The certificate requires successful completion of two required core and two elective courses in global health as well as the completion of a capstone experience or project that must represent work completed independently of a class.
Four Required Courses
Topics, Concepts and Issues in Global Health (select one course):
- Global Health and Society (Geography 21)
- Biomedical Engineering for Global Health (Engineering 16)
- Global Health Systems (Sociology 86)
- Emerging Infectious Diseases: How Microbes Rule the World (Biological Sciences 11)
- Global Environmental Health (Environmental Studies Program 28)
- The Geographies of Health and Disease (Geography 56)
- Anthropology of Global Health (Anthropology 55)
Research Methods and Ethics (select one course):
- Applications of Calculus to Medicine and Biology (Math 4)
- Introduction to Statistical Methods (Economics 20)
- Biostatistics (Biological Sciences 29)
- Statistical Methods in Engineering (Engineering 93)
- Qualitative Methods and Research Process in Geography (Geography 11)
- Research Methods Course: Government 10, Economics 10, Mathematics 10, Psychology 10 or Sociology 10
- Research Methods in Anthropology (Anthropology 18)
Elective Classes (select two courses):
- Environmental Justice (Anthropology 12.6)
- The Anthropology of Health and Illness (Anthropology 17)
- Asian Medical Systems (Anthropology 45)
- Health and Disease in Evolutionary Perspective (Anthropology 62)
- Ecology of Infectious Diseases (Biology 50.02)
- Earth Resources (Earth Sciences 9)
- Development Economics (Economics 24)
- Topics in Developing Economics (Economics 44)
- Healthcare and Biotechnology in the 21st Century (Engineering Sciences 5)
- Introduction to Biomedical Engineering (Engineering Sciences 56)
- Natural Resources, Development and the Environment (Environmental Studies 39)
- Global Poverty and Care (Geography 4.01)
- Climate Change and the Future of Agriculture (Geography 9)
- Food and Power (Geography 15)
- Moral Economies of Development (Geography 16)
- Geopolitics and Third World Development (Geography 17)
- Body Parts, Body Wholes: An Introduction to the Comparative History of Medicine (History 8)
- Global History of Human Rights (History 96.33)
- Molecular Markers in Human Health Studies (QBS 132)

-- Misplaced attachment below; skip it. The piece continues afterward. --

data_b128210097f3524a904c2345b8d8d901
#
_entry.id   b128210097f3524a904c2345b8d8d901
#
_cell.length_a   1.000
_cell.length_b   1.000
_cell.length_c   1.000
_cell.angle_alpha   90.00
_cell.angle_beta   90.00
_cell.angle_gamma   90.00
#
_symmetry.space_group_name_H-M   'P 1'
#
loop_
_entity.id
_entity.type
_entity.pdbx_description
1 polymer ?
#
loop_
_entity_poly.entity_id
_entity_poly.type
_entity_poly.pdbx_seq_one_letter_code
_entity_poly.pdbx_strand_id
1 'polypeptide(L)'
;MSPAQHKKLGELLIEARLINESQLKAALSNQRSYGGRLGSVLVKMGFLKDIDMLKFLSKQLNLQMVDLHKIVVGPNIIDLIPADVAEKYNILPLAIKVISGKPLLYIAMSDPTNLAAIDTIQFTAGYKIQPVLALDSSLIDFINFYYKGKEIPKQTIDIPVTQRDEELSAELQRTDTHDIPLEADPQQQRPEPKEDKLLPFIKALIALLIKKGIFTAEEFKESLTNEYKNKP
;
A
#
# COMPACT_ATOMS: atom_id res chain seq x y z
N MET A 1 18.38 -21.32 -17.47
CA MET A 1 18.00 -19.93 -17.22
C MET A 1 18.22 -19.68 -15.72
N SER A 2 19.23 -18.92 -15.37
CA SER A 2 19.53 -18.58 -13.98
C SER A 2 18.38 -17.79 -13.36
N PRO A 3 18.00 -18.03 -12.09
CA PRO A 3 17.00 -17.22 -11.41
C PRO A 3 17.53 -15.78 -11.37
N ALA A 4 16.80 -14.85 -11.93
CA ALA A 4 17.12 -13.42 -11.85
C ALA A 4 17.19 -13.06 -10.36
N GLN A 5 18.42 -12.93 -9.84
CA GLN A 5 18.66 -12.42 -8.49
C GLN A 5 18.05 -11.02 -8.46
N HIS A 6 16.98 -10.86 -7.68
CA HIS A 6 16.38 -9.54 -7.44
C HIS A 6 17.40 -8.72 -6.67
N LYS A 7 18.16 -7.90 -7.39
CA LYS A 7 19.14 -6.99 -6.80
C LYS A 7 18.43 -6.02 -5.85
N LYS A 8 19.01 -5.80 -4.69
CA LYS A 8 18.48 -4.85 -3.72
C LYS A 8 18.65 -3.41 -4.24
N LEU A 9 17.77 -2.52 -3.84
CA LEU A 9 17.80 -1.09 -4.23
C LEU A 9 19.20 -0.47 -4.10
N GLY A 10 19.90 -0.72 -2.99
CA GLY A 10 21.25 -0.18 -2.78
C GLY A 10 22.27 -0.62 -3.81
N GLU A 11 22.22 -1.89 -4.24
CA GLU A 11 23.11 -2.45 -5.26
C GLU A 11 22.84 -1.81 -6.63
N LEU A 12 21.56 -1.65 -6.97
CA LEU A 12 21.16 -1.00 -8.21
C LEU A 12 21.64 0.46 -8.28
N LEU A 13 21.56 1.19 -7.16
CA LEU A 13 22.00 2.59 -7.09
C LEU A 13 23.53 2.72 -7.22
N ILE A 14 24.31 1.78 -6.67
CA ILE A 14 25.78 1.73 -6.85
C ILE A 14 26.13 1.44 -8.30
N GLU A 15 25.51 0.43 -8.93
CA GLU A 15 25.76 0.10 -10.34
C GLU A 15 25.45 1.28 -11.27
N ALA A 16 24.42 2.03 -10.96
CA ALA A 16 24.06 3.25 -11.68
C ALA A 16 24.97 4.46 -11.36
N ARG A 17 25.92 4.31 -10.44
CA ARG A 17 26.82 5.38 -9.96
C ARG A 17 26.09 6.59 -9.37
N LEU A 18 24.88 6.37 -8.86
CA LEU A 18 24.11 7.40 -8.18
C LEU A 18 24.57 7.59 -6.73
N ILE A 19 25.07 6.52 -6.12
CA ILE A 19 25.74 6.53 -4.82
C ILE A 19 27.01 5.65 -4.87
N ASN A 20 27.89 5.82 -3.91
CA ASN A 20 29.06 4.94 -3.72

- Population and Society (Sociology 20)
- Health Disparities (Sociology 34)
- Sociology of Mental Health (Sociology 35)
- Global Health Field Research: Methods and Practice (INTS 82.01)
Course substitutions must be approved by the Certificate Advisory Committee. AP Credits may not be used in fulfillment of the course requirements. Courses taken in fulfillment of major and minor requirements, including the Anthropology Minor in Global Health, can count toward the Global Health Certificate.
To request a course substitution, please send an email to Dawn Carey in the Dickey Center (email@example.com), with "GH Certificate Substitution Request" in the subject line and a 1-2 paragraph justification for the substitution in the bosy of the email.
Capstone projects enable students to apply fundamental concepts and skills to real-world health challenges. Capstone projects include a field experience and a final project. Both the field experience and final project must represent work completed independently of a course (with the exception of an honors thesis).
- Field experiences must be a minimum of four consecutive full weeks, or 28 days, at 40 hours per week.
- Field experiences must be completed at a single institution or on one project. Candidates may complete requirements over a longer period (i.e. a weekly internship at a health department lasting six months) but may not combine several experiences to fulfill the requirement.
- Field experiences may be done at a domestic or international institution working on global health and health equity issues.
- US based field experiences may either be done with an institution working with populations or issues outside of the US or be focused on domestic health equity issues.
- Clinical shadowing may not be used to fulfill the field experience requirement.
- All research must be conducted under the supervision of a faculty member or a site supervisor and be directly applicable to a global health challenge. Basic laboratory research may not be counted for the requirement.
- All Global Health Initiative Internships are pre-approved for field experiences.
- International travel and/or funding from the Dickey Center or other Dartmouth centers are not required.
Candidates complete a written paper or project synthesis report. Candidates may not submit an internship report for the capstone paper. Students may select one of the following projects:
- 1500-2000-word paper on a global health topic related to student's field experience and coursework;
- Op-ed written on a global health topic related to the student's field experience and coursework accompanied by reflective essay;
- Program proposal or evaluation based on student's field experience;
- One to two chapters from an honors thesis involving primary research on a global health topic or issue;
- Curated photo essay of original work that illuminates a global health issue;
- Published article based on independent research or faculty-mentored research;
- Poster presentation at an external conference accompanied by reflective essay;
- Documentary or multimedia presentation accompanied by reflective essay;
- Final deliverable from GHI Internship.
Reflective essays should be a minimum of 1000 words and should contain critical analysis of the project and self-reflection on the student's learning.
Final projects developed as part of a team must be accompanied by a description of the applicant's role in the work.